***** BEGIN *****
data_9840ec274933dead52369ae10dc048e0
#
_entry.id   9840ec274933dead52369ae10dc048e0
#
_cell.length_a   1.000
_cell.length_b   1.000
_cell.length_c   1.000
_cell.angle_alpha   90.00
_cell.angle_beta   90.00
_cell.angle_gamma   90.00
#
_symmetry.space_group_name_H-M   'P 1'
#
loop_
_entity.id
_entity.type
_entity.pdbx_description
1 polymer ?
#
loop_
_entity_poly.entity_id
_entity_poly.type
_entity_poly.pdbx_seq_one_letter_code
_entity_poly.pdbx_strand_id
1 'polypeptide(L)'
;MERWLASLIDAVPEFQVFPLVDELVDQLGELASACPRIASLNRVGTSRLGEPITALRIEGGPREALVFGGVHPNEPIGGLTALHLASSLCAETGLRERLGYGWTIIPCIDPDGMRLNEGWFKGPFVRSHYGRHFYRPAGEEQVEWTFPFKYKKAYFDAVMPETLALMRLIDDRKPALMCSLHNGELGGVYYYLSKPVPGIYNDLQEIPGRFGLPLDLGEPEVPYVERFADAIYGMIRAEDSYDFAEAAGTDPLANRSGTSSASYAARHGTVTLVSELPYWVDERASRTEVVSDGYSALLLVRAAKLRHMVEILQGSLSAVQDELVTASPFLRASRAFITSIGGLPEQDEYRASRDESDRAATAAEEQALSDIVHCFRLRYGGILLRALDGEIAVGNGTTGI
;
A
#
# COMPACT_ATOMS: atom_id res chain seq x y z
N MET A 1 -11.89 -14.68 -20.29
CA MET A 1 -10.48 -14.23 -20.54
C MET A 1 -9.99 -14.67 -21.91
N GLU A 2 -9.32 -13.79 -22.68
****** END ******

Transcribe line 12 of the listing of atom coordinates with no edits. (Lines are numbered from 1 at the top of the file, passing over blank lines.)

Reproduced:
_symmetry.space_group_name_H-M   'P 1'